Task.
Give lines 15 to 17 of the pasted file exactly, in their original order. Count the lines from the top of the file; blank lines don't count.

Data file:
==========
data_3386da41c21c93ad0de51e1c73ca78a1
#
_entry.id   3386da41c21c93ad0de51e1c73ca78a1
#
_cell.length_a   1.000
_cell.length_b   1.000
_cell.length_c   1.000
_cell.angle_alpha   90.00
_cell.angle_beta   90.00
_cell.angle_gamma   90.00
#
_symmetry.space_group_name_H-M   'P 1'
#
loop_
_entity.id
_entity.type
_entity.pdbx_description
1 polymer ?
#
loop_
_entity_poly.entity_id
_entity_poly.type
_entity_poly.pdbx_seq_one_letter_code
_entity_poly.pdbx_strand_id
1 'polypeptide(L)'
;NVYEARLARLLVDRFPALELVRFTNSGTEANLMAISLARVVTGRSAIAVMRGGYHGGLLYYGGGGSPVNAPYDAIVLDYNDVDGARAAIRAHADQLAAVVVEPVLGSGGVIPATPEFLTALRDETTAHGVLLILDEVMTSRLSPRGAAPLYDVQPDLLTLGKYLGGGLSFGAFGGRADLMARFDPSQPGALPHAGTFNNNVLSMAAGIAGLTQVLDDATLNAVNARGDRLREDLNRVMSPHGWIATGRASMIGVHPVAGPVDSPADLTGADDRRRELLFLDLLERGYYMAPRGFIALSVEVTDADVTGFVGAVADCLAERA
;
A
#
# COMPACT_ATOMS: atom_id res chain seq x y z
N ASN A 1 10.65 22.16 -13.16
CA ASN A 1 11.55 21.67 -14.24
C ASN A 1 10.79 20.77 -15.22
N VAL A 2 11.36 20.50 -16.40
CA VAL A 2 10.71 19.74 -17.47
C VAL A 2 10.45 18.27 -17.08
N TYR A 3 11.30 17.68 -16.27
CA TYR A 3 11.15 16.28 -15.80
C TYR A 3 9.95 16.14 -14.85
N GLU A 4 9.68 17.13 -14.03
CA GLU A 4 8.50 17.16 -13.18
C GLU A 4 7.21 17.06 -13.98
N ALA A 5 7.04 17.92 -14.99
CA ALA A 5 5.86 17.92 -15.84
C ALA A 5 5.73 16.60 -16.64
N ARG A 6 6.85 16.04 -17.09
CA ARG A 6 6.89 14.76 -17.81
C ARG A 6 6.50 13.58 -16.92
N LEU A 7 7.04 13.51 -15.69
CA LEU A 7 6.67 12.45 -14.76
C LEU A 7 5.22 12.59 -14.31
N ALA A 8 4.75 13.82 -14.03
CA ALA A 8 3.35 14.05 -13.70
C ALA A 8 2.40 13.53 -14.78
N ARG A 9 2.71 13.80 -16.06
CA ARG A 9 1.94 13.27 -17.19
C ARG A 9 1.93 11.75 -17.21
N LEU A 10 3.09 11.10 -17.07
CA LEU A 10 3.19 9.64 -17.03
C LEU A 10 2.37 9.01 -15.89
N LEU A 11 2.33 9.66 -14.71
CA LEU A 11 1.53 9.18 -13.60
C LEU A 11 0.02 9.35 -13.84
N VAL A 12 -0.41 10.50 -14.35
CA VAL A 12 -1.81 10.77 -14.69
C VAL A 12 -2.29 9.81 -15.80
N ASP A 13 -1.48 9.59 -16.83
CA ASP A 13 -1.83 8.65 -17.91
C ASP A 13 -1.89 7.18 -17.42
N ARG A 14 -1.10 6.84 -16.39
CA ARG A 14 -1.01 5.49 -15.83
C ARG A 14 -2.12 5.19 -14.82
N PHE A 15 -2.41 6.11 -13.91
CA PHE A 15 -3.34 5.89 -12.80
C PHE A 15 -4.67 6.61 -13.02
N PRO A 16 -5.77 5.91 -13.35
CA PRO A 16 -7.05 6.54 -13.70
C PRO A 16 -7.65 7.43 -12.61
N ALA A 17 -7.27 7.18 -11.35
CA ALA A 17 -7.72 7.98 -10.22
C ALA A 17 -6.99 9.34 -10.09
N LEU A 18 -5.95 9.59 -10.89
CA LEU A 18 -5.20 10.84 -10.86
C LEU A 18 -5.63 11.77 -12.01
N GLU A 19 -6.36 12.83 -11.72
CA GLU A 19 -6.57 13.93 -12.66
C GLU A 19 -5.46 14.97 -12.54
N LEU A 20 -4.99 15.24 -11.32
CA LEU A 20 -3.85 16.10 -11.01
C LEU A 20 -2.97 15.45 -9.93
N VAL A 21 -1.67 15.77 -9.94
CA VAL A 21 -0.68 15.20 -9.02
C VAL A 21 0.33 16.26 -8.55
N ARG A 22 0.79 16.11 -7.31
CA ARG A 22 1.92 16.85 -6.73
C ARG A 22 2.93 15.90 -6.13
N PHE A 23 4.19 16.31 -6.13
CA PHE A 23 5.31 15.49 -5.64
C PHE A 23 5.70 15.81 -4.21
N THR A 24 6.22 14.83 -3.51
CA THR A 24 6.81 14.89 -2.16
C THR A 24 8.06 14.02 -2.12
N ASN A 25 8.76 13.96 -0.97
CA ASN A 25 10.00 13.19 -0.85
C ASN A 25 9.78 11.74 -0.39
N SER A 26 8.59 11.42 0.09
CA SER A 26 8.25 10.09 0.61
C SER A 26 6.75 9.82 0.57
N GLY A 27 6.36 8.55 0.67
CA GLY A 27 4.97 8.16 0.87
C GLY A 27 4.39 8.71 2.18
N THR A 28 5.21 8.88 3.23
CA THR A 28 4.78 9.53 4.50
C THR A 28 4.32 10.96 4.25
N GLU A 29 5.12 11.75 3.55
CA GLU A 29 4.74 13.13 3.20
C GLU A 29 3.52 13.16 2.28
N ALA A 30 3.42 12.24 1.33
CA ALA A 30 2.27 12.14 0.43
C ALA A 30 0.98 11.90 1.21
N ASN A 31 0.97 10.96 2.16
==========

_entity.id
_entity.type
_entity.pdbx_description